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Editorial Advisory Board: Hogan and aides need to get off Wickr

Maryland law provides that: “All persons are entitled to have access to information about the affairs of government and the official acts of public officials and employees.” Some records or  information  are exempt due to privacy or confidentiality concerns; some records may be withheld if the custodian agency determines release is contrary to the public interest. That determination can be challenged.

Compliance with the law and challenges to claimed exemptions become impossible if elected officials send content to other government officials or agencies using software such as Wickr that allows the sender to make the message disappear in, say, two days. This is exactly what Gov. Larry Hogan has been doing.

He recently defended his practice by self-characterizing his communications as “casual conversations or chats with people inside and outside the government about things that are happening in the paper.” He defends his practice by claiming that his messages are not official materials. Problem is, we will never have a chance to independently review these records and verify his self-determination.

Hogan‘s messages, according to The Washington Post, deal with Maryland’s COVID-19 response and conversations and complaints about the media. These messages were deleted 24 hours after they were sent.

State records show that Hogan’s chief of staff and director of communications were recipients because they responded to the  self-destructing texts. This would certainly raise doubt as to whether these communications were exempt from being  archived and made available to citizens and the press for the supposed reason that they were sent to nonstate employees.

In one message reported by The Hill, Hogan complained about 500,000 COVID tests he bought from Korea. He wrote, in an obtained text,  “Stop talking about 1000 f—- ing tests”!!! Read what I say. Tests are unlimited.”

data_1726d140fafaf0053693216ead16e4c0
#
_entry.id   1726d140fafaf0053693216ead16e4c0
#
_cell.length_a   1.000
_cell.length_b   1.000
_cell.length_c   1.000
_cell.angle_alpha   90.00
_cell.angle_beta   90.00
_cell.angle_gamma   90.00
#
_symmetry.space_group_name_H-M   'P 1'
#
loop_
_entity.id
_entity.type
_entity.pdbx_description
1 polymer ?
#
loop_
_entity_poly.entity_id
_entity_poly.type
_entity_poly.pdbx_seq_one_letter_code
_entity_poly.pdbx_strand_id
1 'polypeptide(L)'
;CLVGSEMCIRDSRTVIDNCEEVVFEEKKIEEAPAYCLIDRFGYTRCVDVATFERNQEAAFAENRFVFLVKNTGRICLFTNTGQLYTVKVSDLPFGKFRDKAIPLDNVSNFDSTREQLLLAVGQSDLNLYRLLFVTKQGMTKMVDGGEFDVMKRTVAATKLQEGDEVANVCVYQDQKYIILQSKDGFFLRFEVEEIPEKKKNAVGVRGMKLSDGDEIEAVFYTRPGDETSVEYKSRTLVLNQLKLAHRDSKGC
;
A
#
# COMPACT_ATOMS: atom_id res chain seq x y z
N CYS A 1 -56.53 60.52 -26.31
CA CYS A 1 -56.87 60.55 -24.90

The citizens of Maryland should not be required to take Hogan‘s word, or rely on his sole judgment, that these communications are not the subject of the affairs of government, or they are not official acts and were therefore need not be maintained. Even if he was acting in good faith, he may be wrong and his use of the Wickr  software makes independent review impossible.

In response, two legislators, a senator and a delegate, are looking to intervene with a new law. Questions have also been raised by good government advocates asking whether the governor’s use of Wickr violates the Maryland public records requirements, ostensibly enacted to enable public access to archived communications.

In a world of politics begging for transparency from elected officials, it is inappropriate for Hogan to self-determine what is and what is not a public record. For the governor to claim — after it was learned he used disappearing texts to communicate with staff and others — that there is “nothing inappropriate in what we do” is simply wrong.

There needs to be the opportunity for oversight, and his use of Wickr makes that impossible. There needs to be a chance to contest his determinations that these texts would not have been available in state archives due to their nature. He made that impossible, as well.

We encourage the efforts of members of the legislature to halt the use by elected officials of software that deletes their communications made to anyone in government. Use  of software such as Wickr sends (and erases) the wrong message.

Editorial Advisory Board member Debra G. Schubert did not participate in this opinion.

EDITORIAL ADVISORY BOARD MEMBERS

James B. Astrachan, Chair

James K. Archibald

Gary E. Bair

Andre M. Davis

Arthur F. Fergenson

Nancy Forster

Susan Francis

Leigh Goodmark

Roland Harris

Michael Hayes

Julie C. Janofsky

Ericka N. King

Angela W. Russell

Debra G. Schubert

L. Mark Stichel

The Daily Record Editorial Advisory Board is composed of members of the legal profession who serve voluntarily and are independent of The Daily Record. Through their ongoing exchange of views, members of the board attempt to develop consensus on issues of importance to the bench, bar and public. When their minds meet, unsigned opinions will result. When they differ, or if a conflict exists, majority views and the names of members who do not participate will appear. Members of the community are invited to contribute letters to the editor and/or columns about opinions expressed by the Editorial Advisory Board.